In the culinary spirit of the Beijing Olympics, I'm finally reporting at last on my other meals at Hunan Restaurant. Owner/Chef Liu is a native of Beijing.
On Saturday May 10, I made a 210-mile detour on my way to Salinas to have lunch in the Big Raisin. I needed to see and taste for myself to confirm that the long-lost Chef Zhongyi Liu was indeed now a co-owner of Hunan Restaurant. In his previous gig at Albany’s China Village, I had the pleasure of 25 meals from his kitchen, and when he disappeared, I went into a deep funk. ( http://www.chowhound.com/topics/40316)
The “Chinese” menu (in English), which “Polar Bear” had been kind enough to forward to me, included many of the Sichuan standards and my favorites sparking delicious taste memories and great anticipation. Would Chef Liu’s cooking be as special as I remembered or had I gilded those recollections in this four-year absence? I wondered how good his assistants might be and about the variety and quality of ingredients available locally, knowing that both could be factors in the quality of the final product.
“Polar Bear” and his friend joined me for a late lunch at Hunan. The framed medals and awards from Chef Liu’s various competitions are displayed near the door, including a letter from the Bocuse d’Or. This is a larger showing than at China Village and I was more at ease that my trip here would pay off.
Kathy, the partner who handles the front of the house, was our server. We tried:
1. Hot and sour calamari, $6.45
A new one for me in this format, and a dish that had become a “must order” for PB. Great balance to the spicy-tart bright flavors and al dente calamari, nice knifework and presentation.
3. Spicy combination (fu qi fei pian), $6.45
The classic husband-and-wife made with shaved slices of marinated beef shank and tripe in a tongue-numbing spicy red oil. This was infused with the citrusy aroma and flavors of Sichuan peppercorns without the grit, and showed Chef Liu’s hand in the complex range of spicing that was lusty and nuanced at the same time. While intense, the saucing didn’t drown out the inherent taste of the tendon-laced beef or the tripe. I did notice that for this dish and the next, the knife work seemed a bit sloppy, but the flavor of the sauces was spot on.
8. Sliced side of pork with spicy garlic sauce (suan ni bai rou), $6.45
When this was served, Kathy said the chef had made the sauce at half-hotness because we’d ordered so many spicy dishes. That’s exactly how I used to request this dish at China Village or sometimes with no chili at all. I’ve had no luck ordering it this way anywhere else in the Bay Area because the sauce has been made ahead and no customization is possible. Chef Liu’s spin on this classic is to use less soy sauce and less sugar. He is a master at roasting the garlic to bring out the natural sweetness yet not completely mellow the pungency. In the last four years I’ve had this dish from seven other kitchens, but none have pleased me as much as returning to this version. The poached pork was soft and sweet with little change in texture from the meat to the dense white fat. However, the slices were uneven in width and some looked mangled, making me wonder if an assistant had done the cutting.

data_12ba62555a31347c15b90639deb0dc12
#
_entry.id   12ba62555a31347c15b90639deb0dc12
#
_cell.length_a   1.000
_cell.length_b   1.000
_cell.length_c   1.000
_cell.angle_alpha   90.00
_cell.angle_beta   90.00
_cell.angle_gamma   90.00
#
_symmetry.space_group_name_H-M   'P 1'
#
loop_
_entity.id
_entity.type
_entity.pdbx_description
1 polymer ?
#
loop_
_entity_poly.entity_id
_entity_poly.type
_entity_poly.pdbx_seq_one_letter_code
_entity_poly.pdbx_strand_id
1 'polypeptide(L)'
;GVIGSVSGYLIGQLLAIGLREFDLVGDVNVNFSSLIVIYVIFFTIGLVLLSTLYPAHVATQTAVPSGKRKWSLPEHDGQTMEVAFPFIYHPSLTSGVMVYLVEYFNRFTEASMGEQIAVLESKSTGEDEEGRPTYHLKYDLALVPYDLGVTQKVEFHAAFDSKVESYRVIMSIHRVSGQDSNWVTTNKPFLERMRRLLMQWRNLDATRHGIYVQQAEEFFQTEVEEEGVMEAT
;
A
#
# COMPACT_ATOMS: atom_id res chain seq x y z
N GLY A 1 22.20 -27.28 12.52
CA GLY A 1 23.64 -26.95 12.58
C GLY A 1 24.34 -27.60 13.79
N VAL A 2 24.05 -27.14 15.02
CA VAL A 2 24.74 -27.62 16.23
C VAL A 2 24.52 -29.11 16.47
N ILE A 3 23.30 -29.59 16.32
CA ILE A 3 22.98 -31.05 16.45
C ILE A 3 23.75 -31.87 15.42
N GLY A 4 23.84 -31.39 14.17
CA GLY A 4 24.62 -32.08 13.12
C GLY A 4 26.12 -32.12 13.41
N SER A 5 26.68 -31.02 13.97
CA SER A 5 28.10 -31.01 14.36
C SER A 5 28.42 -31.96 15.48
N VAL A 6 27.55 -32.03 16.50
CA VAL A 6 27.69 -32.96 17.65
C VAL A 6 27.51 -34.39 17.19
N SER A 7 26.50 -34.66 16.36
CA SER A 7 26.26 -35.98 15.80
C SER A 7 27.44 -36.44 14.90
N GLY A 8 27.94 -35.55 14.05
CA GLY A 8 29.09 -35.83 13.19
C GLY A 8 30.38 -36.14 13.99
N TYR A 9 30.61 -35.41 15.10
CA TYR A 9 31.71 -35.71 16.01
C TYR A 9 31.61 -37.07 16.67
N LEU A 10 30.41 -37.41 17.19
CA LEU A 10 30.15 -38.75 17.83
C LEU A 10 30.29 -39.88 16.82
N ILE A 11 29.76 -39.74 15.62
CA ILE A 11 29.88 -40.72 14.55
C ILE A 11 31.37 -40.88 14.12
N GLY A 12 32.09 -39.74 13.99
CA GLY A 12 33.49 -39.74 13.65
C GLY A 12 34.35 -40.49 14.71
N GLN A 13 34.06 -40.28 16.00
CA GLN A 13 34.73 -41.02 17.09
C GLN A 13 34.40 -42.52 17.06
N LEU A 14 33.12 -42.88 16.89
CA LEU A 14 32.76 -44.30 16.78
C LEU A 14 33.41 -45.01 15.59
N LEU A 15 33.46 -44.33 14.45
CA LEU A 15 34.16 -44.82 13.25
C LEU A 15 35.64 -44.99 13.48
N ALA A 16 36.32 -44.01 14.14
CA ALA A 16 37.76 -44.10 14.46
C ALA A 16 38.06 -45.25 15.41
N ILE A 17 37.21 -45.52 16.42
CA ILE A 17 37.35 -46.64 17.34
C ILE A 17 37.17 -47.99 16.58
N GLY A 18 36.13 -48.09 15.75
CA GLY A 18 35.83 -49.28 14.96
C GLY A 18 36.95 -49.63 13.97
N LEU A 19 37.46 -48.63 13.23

36. Szechwan style boiled spicy beef (shui zhu niu rou), $9.45
This dish was another homecoming for me in the broad spectrum of flavors complicated by high notes and great depth, the chef’s signature. The most incendiary of Sichuan classics featuring slippery smooth slices of tender beef poached in red chili stock combined with aromatic celery and some greens. An extra dusting of crushed chili pepper flakes and Sichuan peppercorns plus minced garlic take it over the top in intensity.
63. Potato strips with spicy sauce, $7.75
My favorite carbohydrate to temper the firepower of the spicy beef, these potato strips are also a test for the skill of the kitchen. Seemingly a simple stir-fry of julienne potatoes, few have the chops to do it well. When this dish came to the table, first by seeing it and then tasting it, I knew that the real Chef Liu was in the kitchen. Beautiful hand-slicing of the potatoes, conserving the waxy and near-raw juicy crispness of the potatoes, perfect salting, the toasted character of the wok frying oil, and tuning in the right amount of spice to harmonize with our other dishes.
51. Dry cooked tripe (gan bian fei chang, actually intestines and not tripe), $9.45
Sections of pork intestines (aka chitlins) were dry-fried with dusky spices and roasted red chili pods. Crispy on the outside and chewy in texture, these golden brown porky bites taste like bacon on spicy steroids.
81. Green onion pancake (cong you bing), $6.50 for two
This is the only dish I wouldn’t order again. Lacking flaky layers, much too heavy and seemed like they had been reheated rather than cooked-to-order.
We also had steamed rice. I had wanted to order 80. Sesame seed flat bread (zi ma da bing), $6.95, another good heat-sopper-upper. But apparently it’s not made during the hot summer months except by special order. Serving size is generous here and we ordered enough to feed a couple more people.
After all our food was on the table, Chef Liu emerged from the kitchen with a plate of roasted chili peppers as a lagniappe. I burst out, “Tiger stripe chilis! Thank you!” and he seemed a little taken aback by my enthusiasm as well as surprised that I could identify them. I explained that I’d been a customer at China Village and knew his cooking. This was my first chance to interact with him directly, as the owner of China Village had handled all communication with the kitchen. Living in Fresno for nearly four years, he seems to speak and understand more English now, which made discussion easier. I asked about many of my favorites, and he apologized that he didn’t have as many ingredients at his disposal here, but could make them with enough advance notice.